Silent gratitude isn’t much use to anyone. – G.B. Stern
When was the last time you took a pulse of your church staff? Are they loving the life they’re leading, or do they drag their feet walking into the office Monday morning? Sure, coffee is a necessary deal and all, but it shouldn’t take two or three cups to get your people pumped to serve every week, unless it really does take two to three cups to get them to move the dial.
Therein lies the problem. What used to be someone’s life passion has become a job; a rote mechanism that earns them a paycheck. And yes, they do deserve a check if they’re doing a job. They probably deserve a bonus if they’re killing it on the regular. But there’s the other problem – a bonus. Or rather, a little bit of extra appreciation.
We’ve become accustomed to a job well done, and that is it. No extra thanks. No you’re doing great. Nothing. Just work. We’re not saying that every stroke of the keyboard or meeting well spent deserves raise, but we are saying that perhaps, everyone once and a while, the people are are making a difference for your organization deserve, or need, a little credit for the work they are doing.
It’s probably not your fault. In fact, you probably don’t even think about it. The truth is most bosses don’t think about it, because they are narrow focused on the mission of the church. That’s not only acceptable, it’s a good thing. We think it’s great. But when the product becomes more important than the people, we have missed the mark.
Here’s where appreciation comes in. But first, some context.
Last week we hosted a VIP Dinner with Tithely at The Flying Pig in Vista, Ca during Sticky Teams at North Coast Church (the church a bunch of our team attends and serves at). We were both vendors at the conference and we thought it would be a good idea to take out some of our current clients as well as some of our future clients. We figured, if nothing else, we all get a good dinner. But what we got was so much more than that.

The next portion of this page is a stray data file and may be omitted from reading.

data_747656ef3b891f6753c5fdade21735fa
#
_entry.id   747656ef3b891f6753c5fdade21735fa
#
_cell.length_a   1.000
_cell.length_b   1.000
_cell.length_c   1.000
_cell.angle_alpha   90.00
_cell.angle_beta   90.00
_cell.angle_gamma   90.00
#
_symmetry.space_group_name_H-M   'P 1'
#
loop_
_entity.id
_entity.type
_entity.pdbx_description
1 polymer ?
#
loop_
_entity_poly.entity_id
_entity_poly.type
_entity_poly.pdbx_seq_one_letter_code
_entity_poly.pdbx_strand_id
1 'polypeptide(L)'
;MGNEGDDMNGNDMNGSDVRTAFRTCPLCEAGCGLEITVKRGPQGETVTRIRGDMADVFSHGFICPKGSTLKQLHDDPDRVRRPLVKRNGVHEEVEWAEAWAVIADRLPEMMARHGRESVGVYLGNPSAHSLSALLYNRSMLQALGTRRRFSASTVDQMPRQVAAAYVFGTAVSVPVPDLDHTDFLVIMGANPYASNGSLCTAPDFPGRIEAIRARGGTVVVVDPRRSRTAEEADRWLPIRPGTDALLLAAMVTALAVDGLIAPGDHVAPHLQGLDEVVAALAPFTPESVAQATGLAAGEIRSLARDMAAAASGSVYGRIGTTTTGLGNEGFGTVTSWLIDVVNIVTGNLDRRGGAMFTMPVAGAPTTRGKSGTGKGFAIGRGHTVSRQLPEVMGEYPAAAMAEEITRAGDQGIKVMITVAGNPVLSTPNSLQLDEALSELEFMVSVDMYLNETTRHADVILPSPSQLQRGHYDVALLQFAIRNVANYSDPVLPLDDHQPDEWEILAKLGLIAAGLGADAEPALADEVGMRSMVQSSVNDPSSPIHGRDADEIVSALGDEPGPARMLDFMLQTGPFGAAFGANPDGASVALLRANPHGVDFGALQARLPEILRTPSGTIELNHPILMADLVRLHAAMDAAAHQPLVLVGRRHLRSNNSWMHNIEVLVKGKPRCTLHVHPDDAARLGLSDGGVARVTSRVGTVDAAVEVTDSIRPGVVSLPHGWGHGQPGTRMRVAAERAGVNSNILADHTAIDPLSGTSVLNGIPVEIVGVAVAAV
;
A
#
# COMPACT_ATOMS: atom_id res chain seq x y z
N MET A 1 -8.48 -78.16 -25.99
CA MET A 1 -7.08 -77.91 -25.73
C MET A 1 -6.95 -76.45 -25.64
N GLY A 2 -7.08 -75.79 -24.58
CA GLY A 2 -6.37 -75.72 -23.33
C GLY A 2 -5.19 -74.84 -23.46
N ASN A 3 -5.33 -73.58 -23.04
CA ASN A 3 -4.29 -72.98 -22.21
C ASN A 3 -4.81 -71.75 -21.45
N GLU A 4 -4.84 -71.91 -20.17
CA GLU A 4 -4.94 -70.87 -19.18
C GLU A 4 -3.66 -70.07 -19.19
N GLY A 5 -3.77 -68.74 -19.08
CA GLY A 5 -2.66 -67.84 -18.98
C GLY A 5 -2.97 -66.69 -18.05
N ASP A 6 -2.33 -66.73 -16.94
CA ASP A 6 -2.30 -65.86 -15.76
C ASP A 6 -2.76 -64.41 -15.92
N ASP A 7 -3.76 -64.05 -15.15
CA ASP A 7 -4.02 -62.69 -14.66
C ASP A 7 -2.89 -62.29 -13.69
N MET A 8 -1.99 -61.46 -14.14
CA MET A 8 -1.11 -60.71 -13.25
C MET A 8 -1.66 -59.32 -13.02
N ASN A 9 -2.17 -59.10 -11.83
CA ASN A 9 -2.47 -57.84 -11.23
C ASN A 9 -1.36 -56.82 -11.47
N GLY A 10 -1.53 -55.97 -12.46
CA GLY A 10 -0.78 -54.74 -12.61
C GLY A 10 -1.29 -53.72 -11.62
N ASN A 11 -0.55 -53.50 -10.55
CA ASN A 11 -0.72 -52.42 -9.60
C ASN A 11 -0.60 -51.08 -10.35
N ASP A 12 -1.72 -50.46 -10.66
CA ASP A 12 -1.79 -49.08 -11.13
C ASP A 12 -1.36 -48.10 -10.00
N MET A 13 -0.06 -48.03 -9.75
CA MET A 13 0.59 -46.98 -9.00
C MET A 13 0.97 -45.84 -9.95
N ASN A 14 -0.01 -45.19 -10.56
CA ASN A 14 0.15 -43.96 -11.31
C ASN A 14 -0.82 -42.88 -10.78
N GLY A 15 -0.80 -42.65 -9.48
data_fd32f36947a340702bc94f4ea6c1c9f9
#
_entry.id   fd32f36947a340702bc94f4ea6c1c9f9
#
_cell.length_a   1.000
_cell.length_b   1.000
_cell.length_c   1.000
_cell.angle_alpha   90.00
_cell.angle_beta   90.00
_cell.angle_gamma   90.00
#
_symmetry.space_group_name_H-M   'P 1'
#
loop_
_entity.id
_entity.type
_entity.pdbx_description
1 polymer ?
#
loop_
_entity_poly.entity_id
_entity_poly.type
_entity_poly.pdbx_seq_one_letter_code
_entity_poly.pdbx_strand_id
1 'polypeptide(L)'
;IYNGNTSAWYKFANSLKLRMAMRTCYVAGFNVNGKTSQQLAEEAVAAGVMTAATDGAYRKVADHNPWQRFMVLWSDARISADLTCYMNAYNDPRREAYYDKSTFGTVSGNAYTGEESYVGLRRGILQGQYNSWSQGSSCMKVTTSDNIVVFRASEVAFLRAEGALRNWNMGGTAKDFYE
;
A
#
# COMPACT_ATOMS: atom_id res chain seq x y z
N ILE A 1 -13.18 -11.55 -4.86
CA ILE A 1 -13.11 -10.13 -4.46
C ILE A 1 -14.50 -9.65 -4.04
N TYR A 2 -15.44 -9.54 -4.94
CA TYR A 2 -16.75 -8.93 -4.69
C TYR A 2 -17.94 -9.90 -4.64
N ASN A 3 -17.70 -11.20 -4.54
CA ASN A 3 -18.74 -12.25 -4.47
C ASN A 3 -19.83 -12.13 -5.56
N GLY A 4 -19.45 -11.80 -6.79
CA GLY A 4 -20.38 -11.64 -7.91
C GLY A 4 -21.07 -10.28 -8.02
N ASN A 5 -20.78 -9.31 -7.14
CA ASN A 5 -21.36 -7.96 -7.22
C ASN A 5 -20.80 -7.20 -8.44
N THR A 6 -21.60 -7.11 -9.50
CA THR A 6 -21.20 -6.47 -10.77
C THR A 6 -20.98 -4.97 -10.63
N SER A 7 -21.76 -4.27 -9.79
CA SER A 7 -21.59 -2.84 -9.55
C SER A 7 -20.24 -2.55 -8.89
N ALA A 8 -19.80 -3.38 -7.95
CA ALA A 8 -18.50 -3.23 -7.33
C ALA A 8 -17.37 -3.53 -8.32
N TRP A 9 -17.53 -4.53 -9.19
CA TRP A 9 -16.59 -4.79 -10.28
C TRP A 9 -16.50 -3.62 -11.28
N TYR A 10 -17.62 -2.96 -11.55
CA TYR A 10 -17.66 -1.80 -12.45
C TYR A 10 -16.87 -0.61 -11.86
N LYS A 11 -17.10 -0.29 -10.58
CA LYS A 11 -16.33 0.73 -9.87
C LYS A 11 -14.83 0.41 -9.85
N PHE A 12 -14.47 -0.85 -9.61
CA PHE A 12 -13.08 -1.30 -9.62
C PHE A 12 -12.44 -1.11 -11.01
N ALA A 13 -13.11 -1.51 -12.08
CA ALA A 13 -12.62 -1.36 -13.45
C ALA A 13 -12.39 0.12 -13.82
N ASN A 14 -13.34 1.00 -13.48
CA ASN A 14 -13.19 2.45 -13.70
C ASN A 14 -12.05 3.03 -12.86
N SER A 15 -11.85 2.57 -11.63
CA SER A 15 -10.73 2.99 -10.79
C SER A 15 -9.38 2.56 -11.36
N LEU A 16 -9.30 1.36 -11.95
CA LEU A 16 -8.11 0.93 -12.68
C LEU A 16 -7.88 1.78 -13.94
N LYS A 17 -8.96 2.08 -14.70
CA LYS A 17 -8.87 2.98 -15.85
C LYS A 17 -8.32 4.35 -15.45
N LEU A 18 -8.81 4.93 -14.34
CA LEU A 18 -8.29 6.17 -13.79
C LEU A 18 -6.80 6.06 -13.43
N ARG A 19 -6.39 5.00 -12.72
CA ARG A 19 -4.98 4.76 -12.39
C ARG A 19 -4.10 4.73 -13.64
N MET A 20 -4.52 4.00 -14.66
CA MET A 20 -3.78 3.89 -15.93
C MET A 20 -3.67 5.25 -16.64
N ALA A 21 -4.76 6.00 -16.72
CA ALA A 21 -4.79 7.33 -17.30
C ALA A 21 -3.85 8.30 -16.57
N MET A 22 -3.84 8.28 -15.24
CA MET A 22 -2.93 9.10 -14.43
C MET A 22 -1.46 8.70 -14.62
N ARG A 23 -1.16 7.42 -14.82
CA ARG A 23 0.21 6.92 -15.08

Every single person and group intentionally came up to us to say thanks. We’re not talking about a simple thank you, handshake, and back to my rack of lamb. We’re talking the sincere, eye contact making, deep in the belly thank you. The kind of thanks people give when they needed to be appreciated.
That made the dinner worth it.
But it also brought this thought to mind: how are we regularly appreciating the people that are giving their lives in service to our God and church? Think long and hard on this one. How are you regularly appreciating your people? After you’re done thinking on this, walk into their office, sit down, and ask them this: “Do you feel like you’re being appreciated?”
That question is life changing. It’s organization changing. You’re bringing value, people value, back into the equation. It’s no longer about pushing out a good product, it’s about preparing positive people, and a happy worker is a good worker. They’re the people everyone wants to be around, and they’re the people that will continue to give everything they have for the mission.
It’s time for you to take your team out for dinner. No agenda, no talking points; just dinner. When you do, you’re going to move the dial just a little bit closer to the reason you’re all gathered in the first place: accomplishing the Jesus mission in your neighborhood, this time with a smile on your face and a little warmth in your belly.
Are you the bullet point kind of person who just wants next right steps to appreciating people?
Here are a few simple ways you can make sure your team feels valued every day in ministry.
- Do walks around the office, noticing everyone from the office staff to the brand new intern.
- Make sure every person has a specific up-ladder they can vent to without repercussion.
- Create fun times in the office as well as quarterly staff-building events.
- Spoil people. Seriously. Nothing says you notice them like an extravagant gift card to their favorite place.
- Thank people. When they crush it, make sure you let them know they crushed it. Sometimes a little thanks is all you need.